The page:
Landslides in Hiroshima kill 39, with 7 missing

Heavy rain has caused landslides in Hiroshima prefecture in Japan killing at least 39 people including some children with at least a further seven missing.

Hiroshima landslides August 20, 2014 – image Reuters/Japan Times

Japan Times:

The landslides and flooding triggered by torrential rain overnight Wednesday that engulfed residential areas in Hiroshima so far have left 39 people confirmed dead and seven remained missing, and more Self-Defense Forces personnel have been sent in to join the search and rescue effort.

The government boosted the number of SDF personnel deployed for rescue operations to 600 to continue operations through the night. Prime Minister Shinzo Abe, who was taking his summer vacation, cut short a game of golf to return to his office in Tokyo to deal with the disaster.

In Asakita Ward, Hiroshima, one of the hardest-hit areas, a record 217.5 mm of rain fell in the three hours from 1:30 a.m. Wednesday. The city of Hiroshima started issuing evacuation advisories at 4:15 a.m., but an official admitted the action was late.

Japan is perhaps more susceptible to natural disasters than many other parts of the world. Thoughts turn immediately to the 2011 Great Tohoku Earthquake and Tsunami. As of February this year the earthquake and tsunami had claimed 15,889 lives with another 2,609 people unaccounted for and presumed dead. A total of 18,498 deaths.

Even though the nuclear plant at Fukushima actually survived the earthquake but could not cope with the tsunami, it is the incident at the Fukushima nuclear plant which still gets all the headlines and lives on in the collective memory. The 18,498 deaths caused by the earthquake and tsunami are somehow pushed aside by the fears engendered by Fukushima. There was considerable radiation leakage but not a single person was killed at Fukushima. Fears outweigh reality.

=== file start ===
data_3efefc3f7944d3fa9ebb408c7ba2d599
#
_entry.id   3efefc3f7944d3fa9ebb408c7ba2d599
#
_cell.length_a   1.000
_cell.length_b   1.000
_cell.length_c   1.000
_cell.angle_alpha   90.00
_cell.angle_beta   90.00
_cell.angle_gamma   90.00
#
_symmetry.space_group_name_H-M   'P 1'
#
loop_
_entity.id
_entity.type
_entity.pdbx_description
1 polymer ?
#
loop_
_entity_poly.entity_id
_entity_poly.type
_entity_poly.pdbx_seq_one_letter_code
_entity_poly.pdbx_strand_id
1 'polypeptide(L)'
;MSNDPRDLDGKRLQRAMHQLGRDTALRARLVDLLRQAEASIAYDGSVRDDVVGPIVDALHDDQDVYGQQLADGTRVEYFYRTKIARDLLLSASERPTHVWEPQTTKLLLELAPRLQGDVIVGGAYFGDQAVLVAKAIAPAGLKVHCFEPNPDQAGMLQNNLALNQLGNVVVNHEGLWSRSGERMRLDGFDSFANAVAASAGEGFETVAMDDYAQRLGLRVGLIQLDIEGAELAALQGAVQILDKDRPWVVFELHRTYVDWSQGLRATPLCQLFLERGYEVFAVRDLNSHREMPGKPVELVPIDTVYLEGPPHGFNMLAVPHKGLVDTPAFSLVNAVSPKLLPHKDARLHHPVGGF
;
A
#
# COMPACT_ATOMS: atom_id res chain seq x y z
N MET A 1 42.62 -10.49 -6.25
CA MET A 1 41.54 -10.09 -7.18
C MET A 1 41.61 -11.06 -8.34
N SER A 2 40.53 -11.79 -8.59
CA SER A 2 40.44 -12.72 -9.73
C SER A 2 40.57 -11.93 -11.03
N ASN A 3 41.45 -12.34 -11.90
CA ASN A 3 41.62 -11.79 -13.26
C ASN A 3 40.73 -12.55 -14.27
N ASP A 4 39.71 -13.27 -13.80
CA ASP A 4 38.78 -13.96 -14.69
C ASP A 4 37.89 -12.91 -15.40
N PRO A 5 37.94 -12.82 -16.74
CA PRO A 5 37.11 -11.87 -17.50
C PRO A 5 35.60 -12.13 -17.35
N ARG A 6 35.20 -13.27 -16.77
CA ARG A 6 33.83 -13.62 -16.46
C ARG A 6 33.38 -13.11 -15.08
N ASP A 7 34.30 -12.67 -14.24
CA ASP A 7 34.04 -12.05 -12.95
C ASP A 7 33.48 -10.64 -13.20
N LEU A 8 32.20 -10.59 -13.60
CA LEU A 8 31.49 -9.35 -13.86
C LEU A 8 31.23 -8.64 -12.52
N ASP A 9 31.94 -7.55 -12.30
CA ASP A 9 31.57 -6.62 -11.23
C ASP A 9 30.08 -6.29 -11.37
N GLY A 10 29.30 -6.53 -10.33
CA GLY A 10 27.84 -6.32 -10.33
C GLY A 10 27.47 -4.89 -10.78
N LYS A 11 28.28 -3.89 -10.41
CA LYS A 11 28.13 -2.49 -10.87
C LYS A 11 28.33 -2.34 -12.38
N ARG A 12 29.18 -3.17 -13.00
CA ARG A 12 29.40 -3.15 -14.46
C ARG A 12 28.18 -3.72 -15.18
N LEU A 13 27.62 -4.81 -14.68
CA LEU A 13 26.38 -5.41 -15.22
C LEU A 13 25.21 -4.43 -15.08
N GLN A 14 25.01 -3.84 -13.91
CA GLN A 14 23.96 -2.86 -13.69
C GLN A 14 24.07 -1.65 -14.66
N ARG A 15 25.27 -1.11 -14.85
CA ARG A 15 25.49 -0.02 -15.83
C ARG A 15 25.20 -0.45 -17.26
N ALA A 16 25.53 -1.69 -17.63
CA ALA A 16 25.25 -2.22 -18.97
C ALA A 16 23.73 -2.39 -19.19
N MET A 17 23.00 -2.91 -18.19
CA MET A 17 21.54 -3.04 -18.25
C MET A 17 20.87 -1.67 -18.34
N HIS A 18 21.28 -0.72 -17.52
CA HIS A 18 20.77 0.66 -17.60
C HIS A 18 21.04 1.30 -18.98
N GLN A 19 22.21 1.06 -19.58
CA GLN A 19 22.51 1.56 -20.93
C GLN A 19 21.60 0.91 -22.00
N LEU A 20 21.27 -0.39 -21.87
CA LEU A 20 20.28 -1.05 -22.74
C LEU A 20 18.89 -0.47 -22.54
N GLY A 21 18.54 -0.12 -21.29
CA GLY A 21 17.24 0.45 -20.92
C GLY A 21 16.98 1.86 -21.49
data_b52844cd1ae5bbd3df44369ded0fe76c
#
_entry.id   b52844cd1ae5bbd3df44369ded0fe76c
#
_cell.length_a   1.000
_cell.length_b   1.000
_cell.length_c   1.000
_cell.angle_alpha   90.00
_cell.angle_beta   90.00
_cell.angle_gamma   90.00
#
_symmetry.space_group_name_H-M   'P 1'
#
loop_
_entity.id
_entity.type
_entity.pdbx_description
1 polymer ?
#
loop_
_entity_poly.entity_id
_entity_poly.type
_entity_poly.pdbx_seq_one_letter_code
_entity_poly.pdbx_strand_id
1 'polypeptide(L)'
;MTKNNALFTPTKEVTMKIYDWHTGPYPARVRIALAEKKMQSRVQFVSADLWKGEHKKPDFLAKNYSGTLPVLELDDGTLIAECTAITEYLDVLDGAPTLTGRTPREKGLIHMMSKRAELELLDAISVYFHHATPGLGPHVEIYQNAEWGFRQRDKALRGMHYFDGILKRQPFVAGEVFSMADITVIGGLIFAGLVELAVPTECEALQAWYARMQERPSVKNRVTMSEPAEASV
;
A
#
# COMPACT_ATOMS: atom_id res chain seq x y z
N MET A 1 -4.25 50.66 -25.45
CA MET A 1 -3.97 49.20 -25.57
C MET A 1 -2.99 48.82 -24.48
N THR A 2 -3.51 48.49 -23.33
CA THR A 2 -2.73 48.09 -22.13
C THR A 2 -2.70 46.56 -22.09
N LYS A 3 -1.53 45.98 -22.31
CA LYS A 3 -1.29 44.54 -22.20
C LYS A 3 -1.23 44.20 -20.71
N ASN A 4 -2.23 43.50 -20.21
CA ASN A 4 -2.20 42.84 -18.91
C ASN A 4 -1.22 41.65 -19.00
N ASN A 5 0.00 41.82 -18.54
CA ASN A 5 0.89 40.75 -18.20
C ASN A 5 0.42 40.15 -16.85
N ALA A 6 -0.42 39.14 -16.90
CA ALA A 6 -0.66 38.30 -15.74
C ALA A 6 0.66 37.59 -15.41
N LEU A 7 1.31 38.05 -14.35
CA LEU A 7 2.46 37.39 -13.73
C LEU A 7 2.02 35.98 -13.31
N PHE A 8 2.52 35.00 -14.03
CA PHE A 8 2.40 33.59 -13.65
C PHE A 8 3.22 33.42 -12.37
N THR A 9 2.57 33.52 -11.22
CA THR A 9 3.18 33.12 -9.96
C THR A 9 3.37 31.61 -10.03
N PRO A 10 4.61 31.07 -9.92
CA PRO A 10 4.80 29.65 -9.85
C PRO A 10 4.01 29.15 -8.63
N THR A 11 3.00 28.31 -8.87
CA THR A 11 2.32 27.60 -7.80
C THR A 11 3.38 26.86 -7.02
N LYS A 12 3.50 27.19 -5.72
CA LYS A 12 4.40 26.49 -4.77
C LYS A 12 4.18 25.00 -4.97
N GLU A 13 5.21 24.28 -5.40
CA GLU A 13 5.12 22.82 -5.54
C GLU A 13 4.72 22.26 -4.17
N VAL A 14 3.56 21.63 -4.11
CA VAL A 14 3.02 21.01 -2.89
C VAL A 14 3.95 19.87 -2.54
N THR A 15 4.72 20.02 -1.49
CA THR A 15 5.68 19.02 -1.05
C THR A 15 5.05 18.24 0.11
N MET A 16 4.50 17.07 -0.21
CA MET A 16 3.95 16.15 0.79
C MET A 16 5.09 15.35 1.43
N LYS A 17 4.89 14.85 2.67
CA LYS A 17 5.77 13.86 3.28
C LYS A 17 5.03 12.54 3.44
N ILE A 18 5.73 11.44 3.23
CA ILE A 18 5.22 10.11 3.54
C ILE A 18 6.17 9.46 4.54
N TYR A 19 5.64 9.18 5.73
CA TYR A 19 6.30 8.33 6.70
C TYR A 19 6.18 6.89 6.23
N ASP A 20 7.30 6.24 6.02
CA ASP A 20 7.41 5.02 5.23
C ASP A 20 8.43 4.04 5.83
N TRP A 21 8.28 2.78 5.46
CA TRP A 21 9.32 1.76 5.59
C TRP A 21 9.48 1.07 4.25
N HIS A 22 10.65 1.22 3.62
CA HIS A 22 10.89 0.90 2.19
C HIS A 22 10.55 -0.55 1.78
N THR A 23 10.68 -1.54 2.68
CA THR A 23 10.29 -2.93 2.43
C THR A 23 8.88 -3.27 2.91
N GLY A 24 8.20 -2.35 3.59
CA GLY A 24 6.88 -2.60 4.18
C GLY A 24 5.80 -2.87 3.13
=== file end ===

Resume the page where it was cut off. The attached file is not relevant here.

The Fukushima Dai-Ichi nuclear accident which followed the Great Tohoku Earthquake and Tsunami of 2011, was about the worst accident that could have happened in a nuclear plant. Hydrogen explosions occurred in the outer containment casings of 2 of the 6 reactors and meltdown of 2 of the cores also took place. A nuclear plant is not a nuclear bomb and a chain reaction leading to an explosion is not a real possibility. It is meltdown of the cores which is the bottom line.

Yet there were no deaths. As the official report from May (2013) this year said:

 No radiation-related deaths or acute effects have been observed among nearly 25,000 workers (including TEPCO employees and contractors) involved at the accident site.

It was the earthquake and tsunami which did the damage, caused some 18,000 deaths  and which led to the nuclear accident. But radiation from the nuclear accident has caused no deaths. And the radiation will cause no deaths.

Why – in terms of media response, knee-jerk government responses and general hysteria – does the awful reality of the earthquake and tsunami get dwarfed and swamped by alarmist but unreal fears? It is as if the nuclear incident had caused the earthquake and tsunami rather than the other way around. It cannot just be due to a fatalistic acceptance of natural catastrophes.

Even with man-made – and therefore presumably avoidable – events, we seem able, after it  has happened, to put even genocide and brutality and several thousands killed to one side and move on. Unless there is a personal connection to the disaster we just file it in our minds in the “Disasters” folder and carry on. Perhaps it is human imagination at work. As long as a risk is unrealised the potential damage is unlimited and we are free to – and we do –  imagine the most unimaginable catastrophes. Once a risk materialises then – no matter how large the disaster – it is finite and capped.

The fear of even an infinitesimal probability of an infinite risk seems to weigh more heavily in the human consciousness than the most awful – but finite – disaster that has occurred. Which insurance companies are very thankful for.

Tags: , , ,

%d bloggers like this: